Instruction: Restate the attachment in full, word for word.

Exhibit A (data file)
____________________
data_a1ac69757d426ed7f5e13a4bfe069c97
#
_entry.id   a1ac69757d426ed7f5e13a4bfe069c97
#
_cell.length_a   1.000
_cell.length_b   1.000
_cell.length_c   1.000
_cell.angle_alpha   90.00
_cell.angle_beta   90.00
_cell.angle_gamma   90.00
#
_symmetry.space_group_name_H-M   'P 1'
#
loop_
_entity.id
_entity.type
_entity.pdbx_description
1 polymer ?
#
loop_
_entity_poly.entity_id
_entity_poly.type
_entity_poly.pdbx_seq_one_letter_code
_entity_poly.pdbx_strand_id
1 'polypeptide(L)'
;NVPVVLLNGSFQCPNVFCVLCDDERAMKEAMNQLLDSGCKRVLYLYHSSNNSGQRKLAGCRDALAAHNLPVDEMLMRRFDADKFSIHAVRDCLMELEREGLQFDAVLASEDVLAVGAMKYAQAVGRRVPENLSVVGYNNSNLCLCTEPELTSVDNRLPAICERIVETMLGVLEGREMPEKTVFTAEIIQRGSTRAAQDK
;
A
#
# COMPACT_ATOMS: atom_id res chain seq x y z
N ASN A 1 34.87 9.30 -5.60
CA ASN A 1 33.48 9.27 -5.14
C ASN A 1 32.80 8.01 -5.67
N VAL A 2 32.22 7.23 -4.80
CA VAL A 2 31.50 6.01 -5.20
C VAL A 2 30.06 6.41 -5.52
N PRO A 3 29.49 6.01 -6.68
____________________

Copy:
data_a1ac69757d426ed7f5e13a4bfe069c97
#
_entry.id   a1ac69757d426ed7f5e13a4bfe069c97
#
_cell.length_a   1.000
_cell.length_b   1.000
_cell.length_c   1.000
_cell.angle_alpha   90.00
_cell.angle_beta   90.00
_cell.angle_gamma   90.00
#
_symmetry.space_group_name_H-M   'P 1'
#
loop_
_entity.id
_entity.type
_entity.pdbx_description
1 polymer ?
#
loop_
_entity_poly.entity_id
_entity_poly.type
_entity_poly.pdbx_seq_one_letter_code
_entity_poly.pdbx_strand_id
1 'polypeptide(L)'
;NVPVVLLNGSFQCPNVFCVLCDDERAMKEAMNQLLDSGCKRVLYLYHSSNNSGQRKLAGCRDALAAHNLPVDEMLMRRFDADKFSIHAVRDCLMELEREGLQFDAVLASEDVLAVGAMKYAQAVGRRVPENLSVVGYNNSNLCLCTEPELTSVDNRLPAICERIVETMLGVLEGREMPEKTVFTAEIIQRGSTRAAQDK
;
A
#
# COMPACT_ATOMS: atom_id res chain seq x y z
N ASN A 1 34.87 9.30 -5.60
CA ASN A 1 33.48 9.27 -5.14
C ASN A 1 32.80 8.01 -5.67
N VAL A 2 32.22 7.23 -4.80
CA VAL A 2 31.50 6.01 -5.20
C VAL A 2 30.06 6.41 -5.52
N PRO A 3 29.49 6.01 -6.68